A career in the arts is not generally thought of as a pathway to a great salary, job security and financial fortune. But where you go to school to get your degree can have an impact.
With that in mind, we looked to a recently published report from PayScale.com, a salary, benefits and compensation information company based in Seattle. According to the companies analysis of tuition costs, loan averages and 20-year return on investment (ROI), we have a clearer understanding of how much we can expect to earn over time after securing a degree at some top schools with healthy reputations in the arts.
One school that made a big showing in PayScale’s analysis is the University of Massachusetts in Lowell. The branch of UMass at Lowell claimed the top two spots on the overall list—first place went to the school’s In-State offering and second place to its out-of-state program, which costs more and provides a smaller ROI.
UMass-Lowell’s in-state program claims its graduates can expect a $596,000 return on investment over 20 years ($538,000 for out-of-staters) for an average 4-year tuition of $104,000 ($161,000 for out-of-state students), with most students who take loans to attend taking an average $28,500 loan. One downside, though, is the fact that UMass-Lowell has a 54% graduation rate—not a good statistic, and the lowest such percentage in the top 15.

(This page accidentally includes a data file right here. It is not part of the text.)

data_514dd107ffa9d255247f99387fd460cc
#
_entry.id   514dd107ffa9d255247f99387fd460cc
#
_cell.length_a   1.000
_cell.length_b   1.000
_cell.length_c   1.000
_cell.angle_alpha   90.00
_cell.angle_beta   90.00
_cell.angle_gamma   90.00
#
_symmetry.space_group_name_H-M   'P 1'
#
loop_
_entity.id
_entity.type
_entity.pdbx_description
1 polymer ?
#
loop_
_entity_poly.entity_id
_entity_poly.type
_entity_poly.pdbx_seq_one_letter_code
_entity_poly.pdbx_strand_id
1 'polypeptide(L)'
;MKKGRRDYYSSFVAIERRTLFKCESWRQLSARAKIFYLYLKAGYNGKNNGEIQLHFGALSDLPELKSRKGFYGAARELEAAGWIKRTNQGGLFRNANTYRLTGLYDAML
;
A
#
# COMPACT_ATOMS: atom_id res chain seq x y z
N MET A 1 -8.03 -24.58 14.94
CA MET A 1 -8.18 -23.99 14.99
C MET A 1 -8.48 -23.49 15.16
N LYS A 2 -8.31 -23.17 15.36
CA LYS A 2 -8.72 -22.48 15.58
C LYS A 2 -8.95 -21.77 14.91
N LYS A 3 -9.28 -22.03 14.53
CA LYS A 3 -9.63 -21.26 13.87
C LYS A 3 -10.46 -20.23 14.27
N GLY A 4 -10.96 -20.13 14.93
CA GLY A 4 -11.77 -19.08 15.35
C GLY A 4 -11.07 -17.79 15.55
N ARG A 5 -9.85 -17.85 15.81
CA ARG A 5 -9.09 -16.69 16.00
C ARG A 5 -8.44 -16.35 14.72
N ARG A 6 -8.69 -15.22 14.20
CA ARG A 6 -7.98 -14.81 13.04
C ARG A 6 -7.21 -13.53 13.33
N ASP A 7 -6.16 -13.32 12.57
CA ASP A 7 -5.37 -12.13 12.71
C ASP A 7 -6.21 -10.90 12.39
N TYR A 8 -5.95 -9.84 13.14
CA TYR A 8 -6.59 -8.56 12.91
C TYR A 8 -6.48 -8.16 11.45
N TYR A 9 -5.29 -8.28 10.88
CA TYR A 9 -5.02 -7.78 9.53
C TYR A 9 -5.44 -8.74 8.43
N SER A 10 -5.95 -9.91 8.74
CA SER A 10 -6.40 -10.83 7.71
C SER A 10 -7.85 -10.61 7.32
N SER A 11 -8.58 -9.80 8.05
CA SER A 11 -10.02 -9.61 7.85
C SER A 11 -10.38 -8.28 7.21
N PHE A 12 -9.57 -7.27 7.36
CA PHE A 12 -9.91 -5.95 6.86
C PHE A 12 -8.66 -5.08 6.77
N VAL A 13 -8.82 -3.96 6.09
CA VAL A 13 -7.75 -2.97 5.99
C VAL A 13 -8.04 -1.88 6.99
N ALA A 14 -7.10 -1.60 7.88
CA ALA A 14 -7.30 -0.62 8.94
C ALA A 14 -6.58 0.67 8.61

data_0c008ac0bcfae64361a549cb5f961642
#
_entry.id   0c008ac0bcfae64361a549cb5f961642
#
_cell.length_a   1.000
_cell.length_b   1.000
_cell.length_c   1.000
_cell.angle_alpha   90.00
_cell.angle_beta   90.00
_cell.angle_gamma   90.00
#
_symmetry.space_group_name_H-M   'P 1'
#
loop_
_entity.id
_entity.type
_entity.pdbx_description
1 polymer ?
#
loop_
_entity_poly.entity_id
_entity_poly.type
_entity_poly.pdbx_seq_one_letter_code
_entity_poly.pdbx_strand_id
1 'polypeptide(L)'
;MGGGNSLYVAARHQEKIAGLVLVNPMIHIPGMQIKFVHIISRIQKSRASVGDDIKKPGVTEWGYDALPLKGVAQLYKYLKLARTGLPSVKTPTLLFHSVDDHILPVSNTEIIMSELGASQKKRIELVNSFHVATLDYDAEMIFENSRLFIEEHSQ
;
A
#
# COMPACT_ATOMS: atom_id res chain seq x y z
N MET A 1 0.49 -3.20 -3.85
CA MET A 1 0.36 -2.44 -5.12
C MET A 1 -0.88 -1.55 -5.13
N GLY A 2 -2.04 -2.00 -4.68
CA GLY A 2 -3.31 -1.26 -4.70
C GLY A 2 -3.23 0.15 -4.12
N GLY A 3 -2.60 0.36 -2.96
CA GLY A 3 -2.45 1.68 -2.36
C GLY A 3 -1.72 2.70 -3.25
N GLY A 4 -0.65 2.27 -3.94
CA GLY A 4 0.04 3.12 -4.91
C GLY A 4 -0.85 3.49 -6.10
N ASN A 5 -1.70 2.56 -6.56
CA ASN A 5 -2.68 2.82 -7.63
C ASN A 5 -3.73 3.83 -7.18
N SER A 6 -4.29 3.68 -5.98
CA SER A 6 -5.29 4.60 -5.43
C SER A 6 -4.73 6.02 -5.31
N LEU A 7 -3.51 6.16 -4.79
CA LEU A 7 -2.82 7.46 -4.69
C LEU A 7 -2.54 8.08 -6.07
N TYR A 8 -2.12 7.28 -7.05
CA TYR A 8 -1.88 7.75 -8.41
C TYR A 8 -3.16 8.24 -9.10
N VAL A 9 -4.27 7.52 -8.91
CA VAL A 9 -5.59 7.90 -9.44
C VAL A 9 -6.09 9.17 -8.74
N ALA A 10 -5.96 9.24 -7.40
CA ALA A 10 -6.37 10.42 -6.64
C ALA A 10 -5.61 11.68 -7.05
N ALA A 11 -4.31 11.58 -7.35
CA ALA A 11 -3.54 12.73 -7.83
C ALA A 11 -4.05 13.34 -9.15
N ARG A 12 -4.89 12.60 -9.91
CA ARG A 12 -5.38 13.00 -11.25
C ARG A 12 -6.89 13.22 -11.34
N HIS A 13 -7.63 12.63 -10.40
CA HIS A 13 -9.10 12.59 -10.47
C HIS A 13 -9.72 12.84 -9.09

In third place on PayScale’s ranking is The New School, a private research university in New York City. Tuition, at $246,000 for four years, is considerably higher than UMass, and it claims its graduates can expect to make $517,000 in returns on their investment. The average loan taken by students there is $38,000 and the graduation rate – also not great – stands at 60%, which is second-lowest among the top 15.
Where it might beat UMass is in location: though it is largely a matter of opinion, comparing New York City to Lowell, Massachusetts, offers a stark contrast in municipalities and lifestyle.
Loyola Marymount comes in fourth in this ranking, claiming a $509,000 ROI for a $233,000 four-year education. The graduation rate for the Los Angeles-based school stands at 78% and the students who take loans usually go into debt to the tune of $32,500.
One element to these analyses that should be taken into account is breakdown of ROI figures claimed by the schools. Dividing the potential ROI numbers by the number of years the study is working with results in some figures that might not be entirely inspiring. The In-State program at UMass-Lowell, for instance, claims $596,000 in returns on the investment in the art degree it offers. Divide by 20 and you come to $29,800 per year. Its not bad. Not great, but not bad.
These estimates are, we must remember, merely guidelines for thinking about the power a school has help students make money in the arts in the future. The lion-share of the work is the responsibility of the students themselves, to whom nothing will be simply handed.